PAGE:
Police misconduct is often a crucial defense in these cases and developing a strategy around it carries significant benefits for you. If you were subjected to an unlawful search and seizure in violation of your Fourth Amendment rights, all evidence resulting from the misconduct must be tossed out of court. Without this information, the prosecutor may not be able to meet its burden to prove guilt beyond a reasonable doubt.
Other defenses may include:
- Mistake or lack of knowledge with respect to the nature of the misappropriated property
- Entrapment, such as when law enforcement officials encourage you to commit a white-collar crime just to make an arrest
- The perpetrator made statements that he or she believed were true
- Mistaken identity
Other Strategies for Fighting The Charges
Not all tactics will result in a complete dismissal or acquittal, but it may be possible to avoid the harshest punishment in a white-collar crime case. These matters are unique in several respects:
- Many perpetrators have never had an encounter with law enforcement.
- The offenses are not violent, so the threat to public safety is minimal.
- White collar crimes charges usually come by grand jury indictment after an exhaustive investigation by officials.
Because of these factors, prosecutors are often willing to work out white-collar crimes via plea bargaining or other arrangements. In some cases, the government may agree to not file charges if the individual pays restitution.
Punishment For White-Collar Crimes Convictions
A look at the severe penalties for a white-collar crime conviction should convince you of the importance of developing a solid defense strategy. Sentencing depends upon the specific charges – which in turn vary according to the type of misconduct, the victims who were defrauded, and the value of the misappropriated property. For instance:
- White collar crimes that are charged as misdemeanors will usually result in a jail sentence of less than one year. The judge could order a fine from $2,000 to $4,000.
- For a State Jail Felony, your sentence may be 180 days to two years of incarceration.
- A Third-Degree Felony is punishable by two to 10 years in prison.
- The mandatory minimum for a Second-Degree Felony is also two years, but a judge could order up to 20 years for a conviction.
For all felony convictions, a court could impose a fine of up to $10,000.
If convicted of any white-collar crime, restitution will probably be part of your sentence, as well. You could be ordered to pay victims back for the loss of value in the property that was misappropriated, plus interest.
Why Legal Representation Is Critical
The penalties described above should convince you of the reasons retaining a Galveston County white-collar crime attorney must be a priority. However, there are many additional reasons you need a defense lawyer at your side throughout the criminal process.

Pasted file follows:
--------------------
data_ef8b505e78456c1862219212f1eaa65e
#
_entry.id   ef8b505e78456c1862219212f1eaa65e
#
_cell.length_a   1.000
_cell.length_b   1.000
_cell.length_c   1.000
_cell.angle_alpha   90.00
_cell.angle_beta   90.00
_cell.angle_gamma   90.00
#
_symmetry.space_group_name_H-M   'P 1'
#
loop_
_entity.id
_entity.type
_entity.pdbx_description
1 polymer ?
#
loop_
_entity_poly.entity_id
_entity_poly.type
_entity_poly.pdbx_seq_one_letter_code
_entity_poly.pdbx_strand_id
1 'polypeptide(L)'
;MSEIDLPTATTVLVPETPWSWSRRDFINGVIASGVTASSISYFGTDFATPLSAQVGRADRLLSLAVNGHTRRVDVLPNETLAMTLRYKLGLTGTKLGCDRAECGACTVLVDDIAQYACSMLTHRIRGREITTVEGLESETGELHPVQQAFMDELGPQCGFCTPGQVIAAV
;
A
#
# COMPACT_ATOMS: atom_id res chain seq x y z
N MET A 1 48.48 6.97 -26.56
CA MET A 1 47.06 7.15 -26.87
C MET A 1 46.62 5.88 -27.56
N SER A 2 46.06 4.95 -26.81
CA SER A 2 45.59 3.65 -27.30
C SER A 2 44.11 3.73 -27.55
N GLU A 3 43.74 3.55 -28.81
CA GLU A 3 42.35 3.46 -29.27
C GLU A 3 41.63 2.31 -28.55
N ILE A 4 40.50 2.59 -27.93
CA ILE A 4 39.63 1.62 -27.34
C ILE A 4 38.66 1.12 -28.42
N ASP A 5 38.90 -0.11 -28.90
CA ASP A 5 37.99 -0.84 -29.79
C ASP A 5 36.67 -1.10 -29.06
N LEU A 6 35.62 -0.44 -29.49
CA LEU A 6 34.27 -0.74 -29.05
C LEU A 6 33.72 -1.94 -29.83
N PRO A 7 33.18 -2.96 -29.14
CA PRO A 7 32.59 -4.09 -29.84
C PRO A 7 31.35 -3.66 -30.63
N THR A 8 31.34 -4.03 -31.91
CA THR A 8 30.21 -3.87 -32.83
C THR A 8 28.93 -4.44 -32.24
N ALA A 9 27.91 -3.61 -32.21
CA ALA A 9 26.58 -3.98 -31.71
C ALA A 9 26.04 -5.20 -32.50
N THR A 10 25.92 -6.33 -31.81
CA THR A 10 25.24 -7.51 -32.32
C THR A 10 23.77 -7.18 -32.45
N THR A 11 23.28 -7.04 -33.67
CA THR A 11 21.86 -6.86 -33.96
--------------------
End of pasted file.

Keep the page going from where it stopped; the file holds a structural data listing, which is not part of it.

- Your first court appearance is your arraignment, where the judge reads the specific white-collar crimes, and you are required to enter a plea. This is also a key point for arranging bail, enabling you to be on a regular schedule pending your trial date.
- The defenses mentioned above will only come to the court’s attention if you raise them. You will need to do so via motions, which are requests that the judge take an action or make a decision. In white-collar crime cases, motions may involve excluding evidence, compelling evidence from the government, and dismissing the charges.
- Financial analysts and forensic experts play a powerful role in your defense in a white-collar crime case. Your attorney will work closely with these professionals in developing strategies.
- Plea bargains and out-of-court settlements are possible in white-collar crime cases, but you must fully understand the implications before moving forward on a deal.
- Litigation is complicated and involves many stages, including discovery of documents. Your lawyer will take care of strategy, including opening and closing arguments, questioning witnesses, and presenting evidence in your favor.
Call Now To Speak To A Galveston County White Collar Crime Attorney
This information points out the serious nature of white-collar crimes in Galveston County, but it should also convince you that retaining skilled legal counsel is a priority. Though the charges are severe, defenses and other strategies may lead to a favorable outcome. Without a lawyer, however, you are at a disadvantage in leveraging them.
To learn how our team supports your legal needs, please contact Galveston County white-collar crime attorney Mark Diaz. We are ready to pursue all tactics for fighting white-collar crimes, as criminal defense is the primary focus at our firm. You can call 409-515-6170 to set up a free consultation with one of our Galveston County criminal defense attorneys. Our firm serves clients in Greater Houston and throughout Galveston County, and we look forward to working with you.